Directed by Danny Boyle
Written by Alex Garland
Starring Cillian Murphy, Naomie Harris, Noah Huntley, Christopher Eccleston, Brendan Gleeson
The more times I see this film, the better it gets. This may, however, be because it’s made up of three better movies, The Omega Man, Dawn of the Dead, and Day of the Dead, split up exactly along act breaks.
The horror genre, however, thrives on homage, which is a legal term meaning ‘please don’t sue me; it’s a tribute’. But bizarrely enough, in the hands of chameleon director Danny Boyle (Trainspotting, Slumdog Millionaire), the film rises above its blatant rip-offs and becomes much more than the sum of its parts. Hell, it even ripped off its title from the Sandra Bullock movie 28 Days, and it still works.
28 Days Later stars the dead-eyed Cillian Murphy and the always-affable Brendan Gleeson, who seems like the kind of fellow who’d curb-stomp a Manchester United fan to death without ever losing the smile from his Irish eyes. It tells the story of a rabies-like disease that transforms England into a post-apocalyptic wasteland. Murphy plays Jim, a bicycle courier who, in a coma after an accident, misses the onset of the plague and awakes to find most of the country dead.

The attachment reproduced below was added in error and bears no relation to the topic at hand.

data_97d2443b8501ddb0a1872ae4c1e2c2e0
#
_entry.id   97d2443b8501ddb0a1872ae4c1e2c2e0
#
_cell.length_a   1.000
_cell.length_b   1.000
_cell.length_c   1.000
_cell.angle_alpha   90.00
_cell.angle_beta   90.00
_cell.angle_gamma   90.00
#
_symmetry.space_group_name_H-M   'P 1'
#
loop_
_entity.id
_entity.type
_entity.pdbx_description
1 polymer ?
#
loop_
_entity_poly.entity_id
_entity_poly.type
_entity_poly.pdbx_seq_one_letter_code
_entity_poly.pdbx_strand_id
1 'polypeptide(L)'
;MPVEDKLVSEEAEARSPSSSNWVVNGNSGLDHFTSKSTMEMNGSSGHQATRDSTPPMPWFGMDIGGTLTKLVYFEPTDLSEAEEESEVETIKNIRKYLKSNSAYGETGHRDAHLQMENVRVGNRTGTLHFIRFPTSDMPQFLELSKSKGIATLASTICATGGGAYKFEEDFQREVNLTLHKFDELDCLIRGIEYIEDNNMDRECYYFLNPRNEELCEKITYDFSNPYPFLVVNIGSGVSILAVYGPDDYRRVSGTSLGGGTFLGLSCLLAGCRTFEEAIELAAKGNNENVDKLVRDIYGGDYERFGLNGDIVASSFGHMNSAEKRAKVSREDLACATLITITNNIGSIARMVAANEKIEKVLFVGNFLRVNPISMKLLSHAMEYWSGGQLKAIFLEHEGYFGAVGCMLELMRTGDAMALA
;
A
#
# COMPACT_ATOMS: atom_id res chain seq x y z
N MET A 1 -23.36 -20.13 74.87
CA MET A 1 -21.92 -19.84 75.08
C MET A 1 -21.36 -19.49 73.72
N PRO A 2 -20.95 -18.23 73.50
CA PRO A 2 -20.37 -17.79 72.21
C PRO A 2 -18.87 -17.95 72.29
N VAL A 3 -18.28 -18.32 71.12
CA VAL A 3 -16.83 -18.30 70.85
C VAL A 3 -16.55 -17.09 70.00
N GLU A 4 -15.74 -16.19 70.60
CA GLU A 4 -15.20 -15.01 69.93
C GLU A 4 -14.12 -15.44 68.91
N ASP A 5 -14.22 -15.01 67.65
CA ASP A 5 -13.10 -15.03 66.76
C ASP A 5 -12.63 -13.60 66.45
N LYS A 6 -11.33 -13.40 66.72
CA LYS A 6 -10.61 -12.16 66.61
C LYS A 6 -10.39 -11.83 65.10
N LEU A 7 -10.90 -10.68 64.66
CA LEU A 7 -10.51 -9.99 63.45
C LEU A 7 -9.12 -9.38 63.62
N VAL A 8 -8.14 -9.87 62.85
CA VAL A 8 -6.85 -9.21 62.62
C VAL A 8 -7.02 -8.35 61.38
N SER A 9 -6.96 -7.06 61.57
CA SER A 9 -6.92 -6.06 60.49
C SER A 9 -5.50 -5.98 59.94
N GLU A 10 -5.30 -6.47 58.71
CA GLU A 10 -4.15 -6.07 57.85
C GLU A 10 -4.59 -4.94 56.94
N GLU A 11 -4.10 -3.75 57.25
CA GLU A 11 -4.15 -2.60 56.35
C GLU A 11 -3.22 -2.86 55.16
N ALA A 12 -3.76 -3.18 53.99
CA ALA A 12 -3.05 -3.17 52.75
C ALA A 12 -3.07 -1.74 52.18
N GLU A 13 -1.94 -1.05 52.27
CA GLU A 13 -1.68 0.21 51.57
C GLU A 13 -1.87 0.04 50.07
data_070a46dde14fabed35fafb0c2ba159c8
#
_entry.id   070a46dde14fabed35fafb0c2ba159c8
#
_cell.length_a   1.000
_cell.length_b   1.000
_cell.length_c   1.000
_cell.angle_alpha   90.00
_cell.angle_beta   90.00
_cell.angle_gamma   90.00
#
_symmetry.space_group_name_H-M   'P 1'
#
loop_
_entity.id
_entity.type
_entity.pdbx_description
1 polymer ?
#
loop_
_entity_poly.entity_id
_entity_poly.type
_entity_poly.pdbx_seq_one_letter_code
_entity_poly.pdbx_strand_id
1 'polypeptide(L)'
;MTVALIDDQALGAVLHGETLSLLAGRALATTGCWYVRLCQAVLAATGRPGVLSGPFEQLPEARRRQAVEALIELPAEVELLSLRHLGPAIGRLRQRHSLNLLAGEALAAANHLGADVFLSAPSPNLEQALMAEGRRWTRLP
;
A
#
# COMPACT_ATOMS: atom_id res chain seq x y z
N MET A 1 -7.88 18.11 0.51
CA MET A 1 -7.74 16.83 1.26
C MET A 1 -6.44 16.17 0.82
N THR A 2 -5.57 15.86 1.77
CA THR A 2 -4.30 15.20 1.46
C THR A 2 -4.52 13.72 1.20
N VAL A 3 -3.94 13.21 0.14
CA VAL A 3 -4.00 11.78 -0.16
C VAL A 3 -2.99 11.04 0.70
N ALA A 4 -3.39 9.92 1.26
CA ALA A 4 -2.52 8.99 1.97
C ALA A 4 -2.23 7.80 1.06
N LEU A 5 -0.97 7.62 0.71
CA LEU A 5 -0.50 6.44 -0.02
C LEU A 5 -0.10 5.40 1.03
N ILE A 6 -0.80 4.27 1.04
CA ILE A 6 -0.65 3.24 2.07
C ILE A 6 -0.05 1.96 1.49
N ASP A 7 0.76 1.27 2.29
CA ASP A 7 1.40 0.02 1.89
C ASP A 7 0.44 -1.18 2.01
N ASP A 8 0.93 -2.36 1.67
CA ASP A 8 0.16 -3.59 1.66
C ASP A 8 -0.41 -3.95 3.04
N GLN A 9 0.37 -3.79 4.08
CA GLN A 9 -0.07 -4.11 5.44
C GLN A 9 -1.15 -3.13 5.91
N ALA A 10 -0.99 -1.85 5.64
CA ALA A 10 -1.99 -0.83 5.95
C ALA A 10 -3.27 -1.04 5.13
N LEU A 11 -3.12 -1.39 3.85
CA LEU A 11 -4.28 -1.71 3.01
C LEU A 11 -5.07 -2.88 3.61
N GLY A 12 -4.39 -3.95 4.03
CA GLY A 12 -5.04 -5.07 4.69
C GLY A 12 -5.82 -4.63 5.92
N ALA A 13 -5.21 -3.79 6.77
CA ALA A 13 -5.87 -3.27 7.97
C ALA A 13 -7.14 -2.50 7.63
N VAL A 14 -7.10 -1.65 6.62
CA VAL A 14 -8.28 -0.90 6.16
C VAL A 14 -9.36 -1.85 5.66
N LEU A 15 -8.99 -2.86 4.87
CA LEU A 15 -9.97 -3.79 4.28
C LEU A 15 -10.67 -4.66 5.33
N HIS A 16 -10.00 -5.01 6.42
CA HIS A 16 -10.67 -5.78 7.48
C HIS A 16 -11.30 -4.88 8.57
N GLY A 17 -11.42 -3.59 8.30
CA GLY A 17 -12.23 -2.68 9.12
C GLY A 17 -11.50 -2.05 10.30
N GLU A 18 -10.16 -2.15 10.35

The film is one of the first to make good use of digital video, with the harsh, cheap visuals coming off more as a post-digital-apocalypse look than an I-just-graduated-from-a-communications-program-at-community-college look. The hyper-kinetic editing transcends the music videos which it references, instead leaving the viewer in a hybrid state of panic and excitement, sort of like a cross between a seizure and a handjob. But before praise is heaped too heavily upon this film, I would like to point out that 28 Days Later did not invent the fast zombie, as if often claimed, any more than George A. Romero invented the slow one. While slow zombies have been around since the 30s, fast ones have existed since Return of the Living Dead and Re-Animator in 1985, if not before. That’s not to say that 28 Days Later… isn’t a great film, it’s just not an entirely original one. But that matters little. It’s still tense, perfectly acted, and horrifying. At least as far as Sandra Bullock movies go.
Portions of this review have previously appeared on The 16mm Shrine.